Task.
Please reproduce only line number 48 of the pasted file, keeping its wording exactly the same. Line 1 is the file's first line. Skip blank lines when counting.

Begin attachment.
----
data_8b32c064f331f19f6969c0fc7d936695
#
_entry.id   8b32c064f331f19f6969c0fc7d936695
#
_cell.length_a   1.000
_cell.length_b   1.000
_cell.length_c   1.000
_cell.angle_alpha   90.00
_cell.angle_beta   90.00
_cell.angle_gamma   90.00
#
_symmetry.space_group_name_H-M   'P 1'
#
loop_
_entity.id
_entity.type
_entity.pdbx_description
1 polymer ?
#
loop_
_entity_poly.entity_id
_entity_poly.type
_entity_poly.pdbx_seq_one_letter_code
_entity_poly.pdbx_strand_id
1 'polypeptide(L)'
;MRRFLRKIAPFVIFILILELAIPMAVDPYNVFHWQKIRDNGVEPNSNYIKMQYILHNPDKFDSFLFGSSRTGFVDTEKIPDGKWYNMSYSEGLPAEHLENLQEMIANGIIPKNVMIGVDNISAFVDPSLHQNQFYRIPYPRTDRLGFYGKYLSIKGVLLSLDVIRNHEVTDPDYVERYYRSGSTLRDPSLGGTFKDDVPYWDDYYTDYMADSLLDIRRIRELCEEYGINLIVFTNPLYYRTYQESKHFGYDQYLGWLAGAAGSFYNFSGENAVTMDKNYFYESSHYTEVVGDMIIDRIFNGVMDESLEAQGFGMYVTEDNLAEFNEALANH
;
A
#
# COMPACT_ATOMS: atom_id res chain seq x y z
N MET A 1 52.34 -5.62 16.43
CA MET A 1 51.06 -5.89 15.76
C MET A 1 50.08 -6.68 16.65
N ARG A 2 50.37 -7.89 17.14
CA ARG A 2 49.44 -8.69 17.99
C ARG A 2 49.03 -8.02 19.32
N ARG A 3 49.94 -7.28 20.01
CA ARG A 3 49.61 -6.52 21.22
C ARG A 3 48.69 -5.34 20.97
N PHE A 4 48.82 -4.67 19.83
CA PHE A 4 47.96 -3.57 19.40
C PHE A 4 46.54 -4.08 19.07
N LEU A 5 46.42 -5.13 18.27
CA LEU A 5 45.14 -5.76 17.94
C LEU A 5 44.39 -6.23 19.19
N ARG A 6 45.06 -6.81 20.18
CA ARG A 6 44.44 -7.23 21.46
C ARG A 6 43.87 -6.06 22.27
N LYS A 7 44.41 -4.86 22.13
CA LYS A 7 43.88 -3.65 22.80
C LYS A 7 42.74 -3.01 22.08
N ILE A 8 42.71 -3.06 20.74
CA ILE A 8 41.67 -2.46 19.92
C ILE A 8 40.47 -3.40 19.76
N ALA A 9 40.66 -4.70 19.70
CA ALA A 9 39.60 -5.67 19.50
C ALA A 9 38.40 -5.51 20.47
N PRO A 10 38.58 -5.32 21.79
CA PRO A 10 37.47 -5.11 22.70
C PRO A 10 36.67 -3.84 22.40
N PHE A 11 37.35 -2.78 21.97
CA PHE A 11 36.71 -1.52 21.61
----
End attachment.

C ARG A 6 43.87 -6.06 22.27